SAN ANTONIO - About 250 entomologists, scientists and other representatives from universities, government agencies and private industry will gather here Feb. 26 through March 2 for the Southwestern Branch meeting of the Entomological Society of America (ESA) and Annual Imported Fire Ant Research Conference.
The meeting will kick off Monday, Feb. 26, with an Insect Expo at the Municipal Auditorium and Conference Center, 100 Auditorium Circle. From 9 a.m. to 3 p.m., more than 1,200 San Antonio fourth-graders and home school children will receive a hands-on introduction to insects. Students will be able to see and touch all kinds of insects, cheer for their favorites in cockroach races, and even taste fried crickets or meal worms. Also, 22 teams of students will compete for prizes in an insect trivia quiz bowl modeled on the College Bowl television show.
The ESA general session will begin at 8:30 a.m. Tuesday. Topics of discussion will include control of pests in landscapes, school-directed pest management, monarch butterfly migration and tick-borne diseases.
Jim Olson, entomologist with the Texas A&M University department of entomology, will be the keynote speaker that day with “Forensic Entomology: Life of An Entomologist Dealing With Death.”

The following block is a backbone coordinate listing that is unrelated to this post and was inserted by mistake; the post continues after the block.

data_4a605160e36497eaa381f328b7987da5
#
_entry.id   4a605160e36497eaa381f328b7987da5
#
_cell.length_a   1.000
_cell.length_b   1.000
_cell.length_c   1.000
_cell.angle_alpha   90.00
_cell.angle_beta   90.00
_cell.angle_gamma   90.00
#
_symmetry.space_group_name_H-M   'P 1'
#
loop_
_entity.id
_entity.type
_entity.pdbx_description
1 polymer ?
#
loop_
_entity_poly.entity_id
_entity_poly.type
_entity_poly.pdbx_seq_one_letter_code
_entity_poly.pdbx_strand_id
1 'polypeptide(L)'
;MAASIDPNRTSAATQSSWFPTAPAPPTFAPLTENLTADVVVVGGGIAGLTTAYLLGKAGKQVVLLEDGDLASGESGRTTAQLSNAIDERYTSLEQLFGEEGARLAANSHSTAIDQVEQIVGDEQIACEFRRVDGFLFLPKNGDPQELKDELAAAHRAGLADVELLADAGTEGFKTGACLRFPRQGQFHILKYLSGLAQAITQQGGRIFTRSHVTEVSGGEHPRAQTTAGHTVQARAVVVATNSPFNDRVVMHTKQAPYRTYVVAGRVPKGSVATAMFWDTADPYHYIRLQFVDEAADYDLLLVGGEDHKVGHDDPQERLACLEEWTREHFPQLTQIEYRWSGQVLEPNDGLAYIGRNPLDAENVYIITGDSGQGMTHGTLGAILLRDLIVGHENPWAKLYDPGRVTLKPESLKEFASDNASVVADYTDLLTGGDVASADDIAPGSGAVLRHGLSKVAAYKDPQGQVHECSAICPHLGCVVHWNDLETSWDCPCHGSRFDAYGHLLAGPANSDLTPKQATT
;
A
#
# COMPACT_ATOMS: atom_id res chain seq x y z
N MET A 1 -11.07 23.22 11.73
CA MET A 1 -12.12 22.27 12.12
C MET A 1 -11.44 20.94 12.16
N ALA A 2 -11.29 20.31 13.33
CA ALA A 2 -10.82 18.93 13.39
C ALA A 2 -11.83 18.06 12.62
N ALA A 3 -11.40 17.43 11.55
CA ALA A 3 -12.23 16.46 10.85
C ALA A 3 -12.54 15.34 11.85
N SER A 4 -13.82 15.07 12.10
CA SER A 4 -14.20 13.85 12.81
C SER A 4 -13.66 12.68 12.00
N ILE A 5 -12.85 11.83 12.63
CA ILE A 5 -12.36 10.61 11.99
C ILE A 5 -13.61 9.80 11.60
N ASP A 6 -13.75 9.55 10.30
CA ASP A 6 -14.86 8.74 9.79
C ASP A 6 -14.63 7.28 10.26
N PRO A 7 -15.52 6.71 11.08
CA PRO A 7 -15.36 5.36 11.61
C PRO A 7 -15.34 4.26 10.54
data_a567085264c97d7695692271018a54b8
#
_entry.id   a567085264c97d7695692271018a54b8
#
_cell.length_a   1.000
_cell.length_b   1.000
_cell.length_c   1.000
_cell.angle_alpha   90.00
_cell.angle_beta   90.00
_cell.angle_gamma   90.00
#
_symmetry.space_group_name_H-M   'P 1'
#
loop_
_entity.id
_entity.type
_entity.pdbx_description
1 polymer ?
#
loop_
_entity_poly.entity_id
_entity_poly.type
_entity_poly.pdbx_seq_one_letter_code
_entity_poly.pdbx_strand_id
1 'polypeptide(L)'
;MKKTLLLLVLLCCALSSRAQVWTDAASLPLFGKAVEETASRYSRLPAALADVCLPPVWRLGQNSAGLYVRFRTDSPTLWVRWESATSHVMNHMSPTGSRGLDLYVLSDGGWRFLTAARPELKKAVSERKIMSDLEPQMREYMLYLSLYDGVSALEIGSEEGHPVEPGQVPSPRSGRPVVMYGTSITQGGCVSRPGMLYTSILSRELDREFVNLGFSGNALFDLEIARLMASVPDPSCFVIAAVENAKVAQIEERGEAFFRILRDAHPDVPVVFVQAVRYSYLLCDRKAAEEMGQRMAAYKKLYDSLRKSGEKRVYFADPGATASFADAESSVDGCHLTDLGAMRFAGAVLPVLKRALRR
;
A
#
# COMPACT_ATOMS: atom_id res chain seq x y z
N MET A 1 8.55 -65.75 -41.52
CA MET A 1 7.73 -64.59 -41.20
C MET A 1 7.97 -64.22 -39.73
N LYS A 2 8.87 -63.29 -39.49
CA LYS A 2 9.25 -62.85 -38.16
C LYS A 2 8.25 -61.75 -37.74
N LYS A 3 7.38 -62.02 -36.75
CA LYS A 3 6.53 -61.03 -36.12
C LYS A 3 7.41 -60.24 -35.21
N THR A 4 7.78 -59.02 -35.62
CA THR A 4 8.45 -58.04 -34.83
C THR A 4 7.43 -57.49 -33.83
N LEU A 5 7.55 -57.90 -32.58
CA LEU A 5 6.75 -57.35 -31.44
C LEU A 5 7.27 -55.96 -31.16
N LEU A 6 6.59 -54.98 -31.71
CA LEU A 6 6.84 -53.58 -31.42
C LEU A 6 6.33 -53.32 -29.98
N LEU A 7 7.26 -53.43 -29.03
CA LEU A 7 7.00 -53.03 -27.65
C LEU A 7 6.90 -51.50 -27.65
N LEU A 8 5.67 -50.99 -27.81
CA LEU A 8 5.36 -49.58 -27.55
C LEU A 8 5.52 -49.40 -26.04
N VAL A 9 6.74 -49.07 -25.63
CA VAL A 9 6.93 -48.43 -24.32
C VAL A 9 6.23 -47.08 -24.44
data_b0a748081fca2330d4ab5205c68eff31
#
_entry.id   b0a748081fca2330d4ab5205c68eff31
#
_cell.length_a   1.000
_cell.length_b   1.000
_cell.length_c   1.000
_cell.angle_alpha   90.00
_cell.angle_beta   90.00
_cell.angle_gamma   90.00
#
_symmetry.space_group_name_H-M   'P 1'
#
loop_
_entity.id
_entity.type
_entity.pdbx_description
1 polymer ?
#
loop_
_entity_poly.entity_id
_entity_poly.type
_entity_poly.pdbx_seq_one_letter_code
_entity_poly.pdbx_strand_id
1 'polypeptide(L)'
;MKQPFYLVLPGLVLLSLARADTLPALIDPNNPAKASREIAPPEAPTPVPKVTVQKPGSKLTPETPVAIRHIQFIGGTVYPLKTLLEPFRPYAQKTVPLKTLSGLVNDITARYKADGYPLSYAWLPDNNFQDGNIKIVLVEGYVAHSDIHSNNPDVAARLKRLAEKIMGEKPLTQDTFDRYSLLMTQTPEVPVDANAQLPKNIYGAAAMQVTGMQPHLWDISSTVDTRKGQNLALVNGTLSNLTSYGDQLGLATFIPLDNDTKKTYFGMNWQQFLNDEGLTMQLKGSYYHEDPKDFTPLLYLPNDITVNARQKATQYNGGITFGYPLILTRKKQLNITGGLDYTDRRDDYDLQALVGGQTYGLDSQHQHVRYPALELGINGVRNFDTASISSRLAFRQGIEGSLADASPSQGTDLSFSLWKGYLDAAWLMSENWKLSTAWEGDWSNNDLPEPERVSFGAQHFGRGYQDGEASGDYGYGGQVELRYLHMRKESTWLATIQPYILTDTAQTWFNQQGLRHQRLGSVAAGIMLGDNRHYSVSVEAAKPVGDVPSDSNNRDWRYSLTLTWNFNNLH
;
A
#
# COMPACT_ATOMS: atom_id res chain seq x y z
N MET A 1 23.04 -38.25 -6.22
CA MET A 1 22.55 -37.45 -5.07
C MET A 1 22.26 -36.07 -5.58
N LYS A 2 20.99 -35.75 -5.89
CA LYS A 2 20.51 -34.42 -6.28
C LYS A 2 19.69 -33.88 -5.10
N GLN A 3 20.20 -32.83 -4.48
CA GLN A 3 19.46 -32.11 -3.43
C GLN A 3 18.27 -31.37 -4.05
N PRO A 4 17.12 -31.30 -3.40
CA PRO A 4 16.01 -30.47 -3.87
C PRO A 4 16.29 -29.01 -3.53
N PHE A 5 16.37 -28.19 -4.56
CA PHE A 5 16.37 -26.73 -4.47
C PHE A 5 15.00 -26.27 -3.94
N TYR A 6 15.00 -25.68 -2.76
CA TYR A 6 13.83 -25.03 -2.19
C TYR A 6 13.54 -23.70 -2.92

Research on the management of various urban and agricultural insect pests will be covered in the afternoon session. Wednesday morning concurrent sessions will cover the management of insects in both field and horticultural (nursery and commercial vegetable) crops.
The fire ant symposium Wednesday afternoon will begin with an overview of the Texas Imported Fire Ant Research and Management Plan by Dr. Bart Drees, coordinator of the Texas project, and Dr. Ray Frisbie, head of the department of entomology at Texas A&M. The plan was implemented in September 1997.
According to Nathan Riggs, Bexar County Extension agent in San Antonio, fire ants cause $700 million in damages annually in the major urban areas of Texas.
Speakers from 12 states will discuss red imported fire ant research, community control programs, monitoring programs and the impact of red imported fire ants on crops, livestock and wildlife, and the use of natural enemies, such as the South American Phorid fly.